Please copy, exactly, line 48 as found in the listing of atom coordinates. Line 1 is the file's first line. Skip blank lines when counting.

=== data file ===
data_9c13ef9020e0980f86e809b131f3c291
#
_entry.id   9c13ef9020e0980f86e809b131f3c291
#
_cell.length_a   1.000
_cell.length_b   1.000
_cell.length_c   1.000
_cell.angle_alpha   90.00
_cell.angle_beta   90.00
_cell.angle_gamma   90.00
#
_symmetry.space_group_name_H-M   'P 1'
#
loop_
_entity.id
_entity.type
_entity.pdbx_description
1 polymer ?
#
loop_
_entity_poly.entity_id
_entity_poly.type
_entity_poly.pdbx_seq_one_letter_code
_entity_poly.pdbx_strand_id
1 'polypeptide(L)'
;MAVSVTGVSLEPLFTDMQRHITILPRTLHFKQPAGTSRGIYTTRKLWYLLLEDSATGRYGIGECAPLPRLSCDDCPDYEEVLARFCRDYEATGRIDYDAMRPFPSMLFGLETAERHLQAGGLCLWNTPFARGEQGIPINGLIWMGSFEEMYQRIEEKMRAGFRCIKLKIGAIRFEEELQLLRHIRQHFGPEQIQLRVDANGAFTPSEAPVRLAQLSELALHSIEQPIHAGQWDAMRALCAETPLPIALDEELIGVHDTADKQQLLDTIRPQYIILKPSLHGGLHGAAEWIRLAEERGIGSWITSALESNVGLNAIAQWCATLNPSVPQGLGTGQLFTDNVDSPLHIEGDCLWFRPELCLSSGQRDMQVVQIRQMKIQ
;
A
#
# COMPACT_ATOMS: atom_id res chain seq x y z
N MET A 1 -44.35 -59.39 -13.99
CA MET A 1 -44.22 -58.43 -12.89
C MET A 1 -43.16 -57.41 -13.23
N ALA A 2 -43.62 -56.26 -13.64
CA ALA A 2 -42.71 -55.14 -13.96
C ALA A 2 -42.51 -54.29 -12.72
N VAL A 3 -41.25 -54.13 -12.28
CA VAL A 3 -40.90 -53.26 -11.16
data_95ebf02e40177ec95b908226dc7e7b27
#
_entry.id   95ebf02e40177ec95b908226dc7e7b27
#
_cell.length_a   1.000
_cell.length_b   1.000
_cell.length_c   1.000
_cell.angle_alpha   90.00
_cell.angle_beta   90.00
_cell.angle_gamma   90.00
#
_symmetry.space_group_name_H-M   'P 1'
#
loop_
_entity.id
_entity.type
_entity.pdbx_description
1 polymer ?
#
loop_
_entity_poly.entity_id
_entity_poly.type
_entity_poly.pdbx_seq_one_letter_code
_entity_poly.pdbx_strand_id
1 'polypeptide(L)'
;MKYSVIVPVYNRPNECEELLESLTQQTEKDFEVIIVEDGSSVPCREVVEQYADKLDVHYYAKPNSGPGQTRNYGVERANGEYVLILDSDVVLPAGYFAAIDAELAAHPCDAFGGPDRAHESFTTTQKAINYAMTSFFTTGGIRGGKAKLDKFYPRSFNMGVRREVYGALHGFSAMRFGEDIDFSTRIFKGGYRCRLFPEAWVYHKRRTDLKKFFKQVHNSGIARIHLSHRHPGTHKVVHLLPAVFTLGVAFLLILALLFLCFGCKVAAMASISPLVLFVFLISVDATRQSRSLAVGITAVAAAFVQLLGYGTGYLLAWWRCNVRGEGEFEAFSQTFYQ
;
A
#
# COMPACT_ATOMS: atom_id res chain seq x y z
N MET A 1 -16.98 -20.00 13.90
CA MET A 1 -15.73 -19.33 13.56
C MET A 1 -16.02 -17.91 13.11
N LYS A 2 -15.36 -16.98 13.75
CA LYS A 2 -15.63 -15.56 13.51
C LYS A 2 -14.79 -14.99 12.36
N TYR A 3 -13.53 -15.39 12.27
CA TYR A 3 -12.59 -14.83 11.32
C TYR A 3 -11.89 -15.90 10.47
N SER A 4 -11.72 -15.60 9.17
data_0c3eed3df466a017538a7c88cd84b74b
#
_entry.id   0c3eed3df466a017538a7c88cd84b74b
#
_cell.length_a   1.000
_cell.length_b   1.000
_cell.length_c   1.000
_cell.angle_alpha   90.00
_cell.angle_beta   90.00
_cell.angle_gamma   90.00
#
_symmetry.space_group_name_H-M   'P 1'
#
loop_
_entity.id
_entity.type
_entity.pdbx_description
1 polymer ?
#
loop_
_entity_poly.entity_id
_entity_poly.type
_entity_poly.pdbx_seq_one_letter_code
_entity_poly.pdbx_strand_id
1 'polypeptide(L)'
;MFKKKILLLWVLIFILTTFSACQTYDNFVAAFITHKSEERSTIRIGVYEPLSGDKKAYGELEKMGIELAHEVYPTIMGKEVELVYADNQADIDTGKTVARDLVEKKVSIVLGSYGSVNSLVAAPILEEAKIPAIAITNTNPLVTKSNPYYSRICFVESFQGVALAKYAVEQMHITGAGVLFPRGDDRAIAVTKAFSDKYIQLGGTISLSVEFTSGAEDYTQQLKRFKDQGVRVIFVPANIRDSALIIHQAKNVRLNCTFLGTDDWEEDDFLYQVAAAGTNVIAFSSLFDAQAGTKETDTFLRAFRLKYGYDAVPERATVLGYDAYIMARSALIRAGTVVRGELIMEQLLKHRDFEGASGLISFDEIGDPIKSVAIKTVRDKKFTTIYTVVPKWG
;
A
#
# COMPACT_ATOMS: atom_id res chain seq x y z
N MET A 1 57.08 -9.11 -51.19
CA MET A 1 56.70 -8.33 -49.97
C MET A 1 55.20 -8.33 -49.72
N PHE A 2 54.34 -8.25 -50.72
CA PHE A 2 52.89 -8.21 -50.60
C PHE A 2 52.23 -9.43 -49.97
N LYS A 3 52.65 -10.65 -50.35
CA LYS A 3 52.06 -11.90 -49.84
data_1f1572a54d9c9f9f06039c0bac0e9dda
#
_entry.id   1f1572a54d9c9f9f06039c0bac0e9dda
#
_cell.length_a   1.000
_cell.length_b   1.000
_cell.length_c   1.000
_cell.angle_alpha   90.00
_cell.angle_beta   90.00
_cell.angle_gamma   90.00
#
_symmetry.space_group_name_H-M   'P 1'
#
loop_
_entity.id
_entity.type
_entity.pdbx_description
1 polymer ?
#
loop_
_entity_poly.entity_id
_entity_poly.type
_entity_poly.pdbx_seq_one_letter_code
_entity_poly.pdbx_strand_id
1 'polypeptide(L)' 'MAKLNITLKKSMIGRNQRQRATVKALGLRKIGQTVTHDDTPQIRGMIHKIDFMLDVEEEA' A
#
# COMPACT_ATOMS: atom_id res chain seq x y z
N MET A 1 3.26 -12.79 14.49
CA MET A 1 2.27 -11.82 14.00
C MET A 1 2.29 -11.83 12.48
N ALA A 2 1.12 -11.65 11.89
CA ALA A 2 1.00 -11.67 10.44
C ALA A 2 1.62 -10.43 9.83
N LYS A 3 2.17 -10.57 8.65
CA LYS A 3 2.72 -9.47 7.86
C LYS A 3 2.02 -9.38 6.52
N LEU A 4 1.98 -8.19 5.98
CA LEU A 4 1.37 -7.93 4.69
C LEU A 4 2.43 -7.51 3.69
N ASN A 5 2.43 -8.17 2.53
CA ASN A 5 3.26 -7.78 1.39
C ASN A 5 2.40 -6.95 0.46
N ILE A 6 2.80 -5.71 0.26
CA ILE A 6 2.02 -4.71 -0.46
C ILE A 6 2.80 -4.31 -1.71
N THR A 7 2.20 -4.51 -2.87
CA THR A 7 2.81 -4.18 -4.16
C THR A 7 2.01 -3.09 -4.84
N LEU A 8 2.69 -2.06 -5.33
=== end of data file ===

_cell.angle_gamma   90.00